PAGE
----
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Tuesday 25 April 2017

Trump dubbed 'as ignorant as a child' by Chinese state media

Donald Trump's phone call with Taiwanese president Tsai Ing-wen on December 2 had already angered Beijing (AP)
Donald Trump's phone call with Taiwanese president Tsai Ing-wen on December 2 had already angered Beijing (AP)
Donald Trump. Photo: Reuters
The cover of 'Time' magazine. Photo: Reuters
President-elect Donald Trump. Photo: AP

Nomaan Merchant

An official Chinese newspaper has called Donald Trump "as ignorant as a child" after the president-elect again suggested that he was reconsidering how America deals with Taiwan.

The Global Times, a Communist Party-controlled newspaper, was responding to Mr Trump's comments in a television interview on Sunday that he would not feel "bound by a one-China policy unless we make a deal with China having to do with other things, including trade".

Beijing was already angered by Mr Trump's phone call with Taiwanese president Tsai Ing-wen on December 2, the first time an American president or president-elect has publicly spoken to a Taiwanese leader in nearly four decades.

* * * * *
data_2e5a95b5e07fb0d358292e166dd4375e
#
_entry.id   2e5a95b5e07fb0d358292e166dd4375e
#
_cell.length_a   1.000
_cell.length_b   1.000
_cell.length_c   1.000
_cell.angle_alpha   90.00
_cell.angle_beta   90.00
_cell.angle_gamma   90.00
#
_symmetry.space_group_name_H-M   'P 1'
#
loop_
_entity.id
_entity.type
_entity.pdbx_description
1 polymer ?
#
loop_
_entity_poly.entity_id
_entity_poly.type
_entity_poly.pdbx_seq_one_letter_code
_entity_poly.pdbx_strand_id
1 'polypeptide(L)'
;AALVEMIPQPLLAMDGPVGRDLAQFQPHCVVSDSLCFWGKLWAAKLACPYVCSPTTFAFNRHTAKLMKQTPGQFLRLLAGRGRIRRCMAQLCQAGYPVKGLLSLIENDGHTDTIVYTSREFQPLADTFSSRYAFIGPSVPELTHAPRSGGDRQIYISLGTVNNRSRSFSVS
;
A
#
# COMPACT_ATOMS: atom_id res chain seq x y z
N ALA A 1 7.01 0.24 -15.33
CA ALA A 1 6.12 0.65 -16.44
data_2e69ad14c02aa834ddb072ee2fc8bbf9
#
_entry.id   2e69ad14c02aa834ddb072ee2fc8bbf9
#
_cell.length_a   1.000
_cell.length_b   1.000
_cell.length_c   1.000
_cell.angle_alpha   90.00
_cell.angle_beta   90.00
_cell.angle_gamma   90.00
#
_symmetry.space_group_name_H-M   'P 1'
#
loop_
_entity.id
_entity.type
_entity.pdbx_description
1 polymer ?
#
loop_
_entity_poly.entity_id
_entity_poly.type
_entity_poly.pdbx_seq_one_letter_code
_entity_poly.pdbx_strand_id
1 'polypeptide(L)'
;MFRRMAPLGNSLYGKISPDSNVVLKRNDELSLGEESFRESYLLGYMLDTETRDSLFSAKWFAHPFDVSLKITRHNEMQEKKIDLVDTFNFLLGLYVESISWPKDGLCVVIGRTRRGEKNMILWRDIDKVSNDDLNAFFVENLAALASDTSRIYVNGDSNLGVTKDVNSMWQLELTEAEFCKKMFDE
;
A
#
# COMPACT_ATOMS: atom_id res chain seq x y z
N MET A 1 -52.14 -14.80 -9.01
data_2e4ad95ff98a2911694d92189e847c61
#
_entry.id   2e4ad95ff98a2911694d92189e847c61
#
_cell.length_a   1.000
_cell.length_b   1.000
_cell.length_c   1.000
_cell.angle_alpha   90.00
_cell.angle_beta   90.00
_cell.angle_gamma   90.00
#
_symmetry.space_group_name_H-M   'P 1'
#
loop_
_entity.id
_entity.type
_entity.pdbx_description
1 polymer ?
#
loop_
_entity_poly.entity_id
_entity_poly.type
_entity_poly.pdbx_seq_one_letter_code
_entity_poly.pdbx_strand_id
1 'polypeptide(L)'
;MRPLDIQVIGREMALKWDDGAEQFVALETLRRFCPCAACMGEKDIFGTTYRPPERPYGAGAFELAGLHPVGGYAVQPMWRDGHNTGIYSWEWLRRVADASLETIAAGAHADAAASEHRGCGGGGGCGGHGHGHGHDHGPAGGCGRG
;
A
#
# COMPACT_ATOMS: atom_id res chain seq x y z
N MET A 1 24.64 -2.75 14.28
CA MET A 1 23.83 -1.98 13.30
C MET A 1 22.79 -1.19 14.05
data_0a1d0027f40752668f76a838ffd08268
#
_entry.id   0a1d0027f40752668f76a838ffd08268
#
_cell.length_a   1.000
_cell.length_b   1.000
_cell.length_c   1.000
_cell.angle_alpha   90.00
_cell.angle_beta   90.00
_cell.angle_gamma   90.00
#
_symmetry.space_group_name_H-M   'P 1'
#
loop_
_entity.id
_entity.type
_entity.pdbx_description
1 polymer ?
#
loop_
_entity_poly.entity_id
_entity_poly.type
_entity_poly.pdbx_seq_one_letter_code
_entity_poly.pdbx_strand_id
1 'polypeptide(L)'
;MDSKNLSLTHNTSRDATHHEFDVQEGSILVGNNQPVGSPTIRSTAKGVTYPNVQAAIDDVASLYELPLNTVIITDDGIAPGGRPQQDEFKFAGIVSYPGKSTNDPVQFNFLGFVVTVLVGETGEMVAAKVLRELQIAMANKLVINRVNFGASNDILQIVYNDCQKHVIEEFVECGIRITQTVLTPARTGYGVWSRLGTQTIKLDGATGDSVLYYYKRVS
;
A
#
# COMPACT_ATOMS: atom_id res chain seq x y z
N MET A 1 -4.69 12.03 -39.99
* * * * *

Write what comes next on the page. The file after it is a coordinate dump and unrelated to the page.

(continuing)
China considers the self-governing island to be its territory and any reference to a separate Taiwanese head of state to be a grave insult.

Hours after Mr Trump's interview with Fox News Channel aired, the Global Times published a Chinese-language editorial headlined: "Trump, please listen clearly: 'One China' cannot be traded.

"China needs to launch a resolute struggle with him. Only after he's hit some obstacles and truly understands that China and the rest of the world are not to be bullied will he gain some perception.

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"Many people might be surprised at how the new US leader is truly a 'businessman' through-and-through," the paper said, referring to Mr Trump's suggestion of using the "one China" policy as a bargaining chip. "But in the field of diplomacy, he is as ignorant as a child."

The Global Times, which is published by the Communist Party's mouthpiece, the People's Daily, often runs commentaries that target nationalistic sentiment with provocative language.

Chinese officials have had a muted response so far to Mr Trump, who followed the phone call with two tweets accusing China of manipulating its currency, taxing American imports and provoking tensions in the South China Sea.

Foreign Minister Wang Yi blamed the phone call on a Taiwanese "trick", and the ministry has repeatedly reaffirmed that Taiwan is a part of China without directly criticising the president-elect.

On Sunday, Mr Trump appeared to back off reports that his call with Ms Tsai was planned well in advance by advisers positioning him to confront China over the island.

He said he heard about the call "probably an hour or two before".

"Why should some other nation be able to say I can't take a call?" he said. "I think it actually would've been very disrespectful, to be honest with you, not taking it."w

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